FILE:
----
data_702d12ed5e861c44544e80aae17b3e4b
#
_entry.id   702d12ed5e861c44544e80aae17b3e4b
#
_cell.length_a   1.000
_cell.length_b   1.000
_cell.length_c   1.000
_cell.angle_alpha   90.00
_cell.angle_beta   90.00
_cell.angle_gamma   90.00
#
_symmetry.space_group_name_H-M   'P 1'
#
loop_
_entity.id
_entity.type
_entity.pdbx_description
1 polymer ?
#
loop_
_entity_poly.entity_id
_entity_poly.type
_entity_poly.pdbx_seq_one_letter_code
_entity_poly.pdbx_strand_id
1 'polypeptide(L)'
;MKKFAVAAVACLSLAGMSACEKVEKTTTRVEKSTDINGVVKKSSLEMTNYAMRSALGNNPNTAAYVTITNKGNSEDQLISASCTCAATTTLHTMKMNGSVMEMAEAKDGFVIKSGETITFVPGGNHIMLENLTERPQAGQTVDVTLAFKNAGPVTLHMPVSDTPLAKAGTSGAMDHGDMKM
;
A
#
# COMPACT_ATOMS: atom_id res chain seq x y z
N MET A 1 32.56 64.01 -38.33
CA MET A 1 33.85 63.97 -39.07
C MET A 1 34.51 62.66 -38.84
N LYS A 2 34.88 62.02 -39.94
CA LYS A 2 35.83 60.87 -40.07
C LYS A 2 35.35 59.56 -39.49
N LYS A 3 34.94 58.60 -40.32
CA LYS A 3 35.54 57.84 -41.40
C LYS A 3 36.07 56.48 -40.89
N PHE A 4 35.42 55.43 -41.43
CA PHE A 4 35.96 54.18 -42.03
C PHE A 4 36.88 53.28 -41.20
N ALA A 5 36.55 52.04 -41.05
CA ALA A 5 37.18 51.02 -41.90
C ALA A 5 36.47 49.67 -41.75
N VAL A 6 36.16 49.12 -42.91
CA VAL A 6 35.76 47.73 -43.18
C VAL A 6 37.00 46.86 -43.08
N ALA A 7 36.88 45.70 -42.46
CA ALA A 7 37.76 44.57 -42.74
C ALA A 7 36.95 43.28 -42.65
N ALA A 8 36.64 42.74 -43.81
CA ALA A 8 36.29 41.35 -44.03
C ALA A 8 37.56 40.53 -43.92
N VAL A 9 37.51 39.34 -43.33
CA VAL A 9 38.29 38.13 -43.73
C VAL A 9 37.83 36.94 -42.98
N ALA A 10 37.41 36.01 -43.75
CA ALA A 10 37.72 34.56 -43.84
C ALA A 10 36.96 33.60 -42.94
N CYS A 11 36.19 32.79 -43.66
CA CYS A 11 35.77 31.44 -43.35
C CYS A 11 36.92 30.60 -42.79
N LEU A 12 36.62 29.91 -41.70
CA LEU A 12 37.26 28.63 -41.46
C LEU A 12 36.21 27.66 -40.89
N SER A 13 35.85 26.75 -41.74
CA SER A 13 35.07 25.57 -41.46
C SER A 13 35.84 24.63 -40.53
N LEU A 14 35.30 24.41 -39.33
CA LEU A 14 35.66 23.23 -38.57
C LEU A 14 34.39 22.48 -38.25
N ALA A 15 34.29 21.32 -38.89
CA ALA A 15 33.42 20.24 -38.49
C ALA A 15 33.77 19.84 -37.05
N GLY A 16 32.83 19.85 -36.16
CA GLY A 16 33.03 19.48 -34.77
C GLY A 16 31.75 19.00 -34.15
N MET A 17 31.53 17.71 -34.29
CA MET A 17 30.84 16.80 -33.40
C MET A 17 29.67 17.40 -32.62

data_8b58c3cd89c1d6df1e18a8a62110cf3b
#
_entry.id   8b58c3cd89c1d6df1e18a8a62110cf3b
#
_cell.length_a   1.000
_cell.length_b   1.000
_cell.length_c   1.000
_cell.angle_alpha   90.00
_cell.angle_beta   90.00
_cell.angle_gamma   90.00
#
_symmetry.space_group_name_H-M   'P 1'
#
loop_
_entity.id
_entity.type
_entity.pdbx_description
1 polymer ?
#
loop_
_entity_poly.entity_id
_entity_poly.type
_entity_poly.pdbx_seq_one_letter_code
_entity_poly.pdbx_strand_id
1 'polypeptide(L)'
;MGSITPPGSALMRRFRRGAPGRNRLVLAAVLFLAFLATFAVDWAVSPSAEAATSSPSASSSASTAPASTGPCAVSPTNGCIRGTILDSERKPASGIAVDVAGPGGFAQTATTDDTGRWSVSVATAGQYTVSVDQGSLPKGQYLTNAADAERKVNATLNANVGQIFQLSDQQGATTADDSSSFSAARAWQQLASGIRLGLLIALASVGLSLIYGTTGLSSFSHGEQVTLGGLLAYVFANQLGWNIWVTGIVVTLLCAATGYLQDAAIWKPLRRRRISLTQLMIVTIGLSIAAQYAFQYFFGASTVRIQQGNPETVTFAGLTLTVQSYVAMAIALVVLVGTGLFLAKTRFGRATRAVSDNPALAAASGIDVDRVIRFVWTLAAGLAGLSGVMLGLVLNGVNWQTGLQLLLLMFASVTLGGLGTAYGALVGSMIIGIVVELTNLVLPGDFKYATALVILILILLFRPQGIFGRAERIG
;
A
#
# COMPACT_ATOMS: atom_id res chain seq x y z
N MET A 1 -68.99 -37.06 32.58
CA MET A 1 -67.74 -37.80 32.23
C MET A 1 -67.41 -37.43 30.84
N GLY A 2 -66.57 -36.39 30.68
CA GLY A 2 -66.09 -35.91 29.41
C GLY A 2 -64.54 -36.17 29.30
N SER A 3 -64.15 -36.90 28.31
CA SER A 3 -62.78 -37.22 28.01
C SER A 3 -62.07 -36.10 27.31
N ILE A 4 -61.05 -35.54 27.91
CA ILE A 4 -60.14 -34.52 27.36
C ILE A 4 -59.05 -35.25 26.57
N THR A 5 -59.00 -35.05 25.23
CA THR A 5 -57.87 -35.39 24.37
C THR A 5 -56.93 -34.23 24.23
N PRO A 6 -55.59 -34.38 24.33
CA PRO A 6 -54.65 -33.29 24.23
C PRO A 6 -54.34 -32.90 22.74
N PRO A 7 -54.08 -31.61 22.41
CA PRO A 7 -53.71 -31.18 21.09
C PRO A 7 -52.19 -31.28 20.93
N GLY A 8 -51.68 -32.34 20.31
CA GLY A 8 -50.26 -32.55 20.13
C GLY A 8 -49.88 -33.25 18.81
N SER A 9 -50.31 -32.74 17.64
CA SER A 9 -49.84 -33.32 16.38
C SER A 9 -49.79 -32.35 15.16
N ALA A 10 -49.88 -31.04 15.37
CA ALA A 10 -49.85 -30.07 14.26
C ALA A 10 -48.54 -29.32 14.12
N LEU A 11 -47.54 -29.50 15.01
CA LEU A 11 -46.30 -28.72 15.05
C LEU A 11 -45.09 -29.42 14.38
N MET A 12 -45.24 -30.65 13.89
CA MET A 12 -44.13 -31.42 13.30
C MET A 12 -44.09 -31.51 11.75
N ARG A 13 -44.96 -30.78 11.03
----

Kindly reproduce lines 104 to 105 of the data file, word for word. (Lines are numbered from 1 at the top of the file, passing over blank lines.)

_entity_poly.pdbx_seq_one_letter_code
_entity_poly.pdbx_strand_id